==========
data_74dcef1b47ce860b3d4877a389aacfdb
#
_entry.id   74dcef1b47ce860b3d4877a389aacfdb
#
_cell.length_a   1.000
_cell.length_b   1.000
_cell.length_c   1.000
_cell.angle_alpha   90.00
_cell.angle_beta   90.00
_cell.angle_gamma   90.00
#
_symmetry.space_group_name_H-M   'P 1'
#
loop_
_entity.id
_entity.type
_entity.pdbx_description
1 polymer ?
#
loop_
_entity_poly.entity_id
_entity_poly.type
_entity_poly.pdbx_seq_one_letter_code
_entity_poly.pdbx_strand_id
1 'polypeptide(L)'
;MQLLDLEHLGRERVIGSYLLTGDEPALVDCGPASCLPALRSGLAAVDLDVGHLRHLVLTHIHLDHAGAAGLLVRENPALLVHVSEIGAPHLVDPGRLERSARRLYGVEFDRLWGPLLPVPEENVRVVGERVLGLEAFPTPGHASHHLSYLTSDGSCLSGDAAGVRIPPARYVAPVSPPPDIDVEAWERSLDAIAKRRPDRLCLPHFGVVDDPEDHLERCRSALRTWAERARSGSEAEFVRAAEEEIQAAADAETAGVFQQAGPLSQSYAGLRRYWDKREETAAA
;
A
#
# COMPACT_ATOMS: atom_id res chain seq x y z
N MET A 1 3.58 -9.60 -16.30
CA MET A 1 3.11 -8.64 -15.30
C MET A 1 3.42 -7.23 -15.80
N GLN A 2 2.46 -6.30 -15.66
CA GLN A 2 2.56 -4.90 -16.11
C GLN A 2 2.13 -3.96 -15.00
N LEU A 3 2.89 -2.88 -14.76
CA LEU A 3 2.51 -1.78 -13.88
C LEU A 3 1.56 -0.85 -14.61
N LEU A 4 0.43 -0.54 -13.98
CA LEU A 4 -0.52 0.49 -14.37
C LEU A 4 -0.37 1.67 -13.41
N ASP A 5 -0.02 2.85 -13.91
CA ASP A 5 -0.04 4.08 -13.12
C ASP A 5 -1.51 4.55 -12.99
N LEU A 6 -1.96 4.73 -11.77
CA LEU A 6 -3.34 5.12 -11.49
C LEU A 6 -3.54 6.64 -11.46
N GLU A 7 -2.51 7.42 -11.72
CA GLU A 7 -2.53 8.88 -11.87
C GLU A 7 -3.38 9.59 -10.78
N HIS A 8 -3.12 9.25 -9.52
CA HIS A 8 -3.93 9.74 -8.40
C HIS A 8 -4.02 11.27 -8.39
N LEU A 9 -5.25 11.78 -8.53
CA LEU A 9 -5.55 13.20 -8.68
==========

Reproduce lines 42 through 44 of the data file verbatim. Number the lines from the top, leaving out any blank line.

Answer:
C LEU A 4 -0.37 1.67 -13.41
N ASP A 5 -0.02 2.85 -13.91
CA ASP A 5 -0.04 4.08 -13.12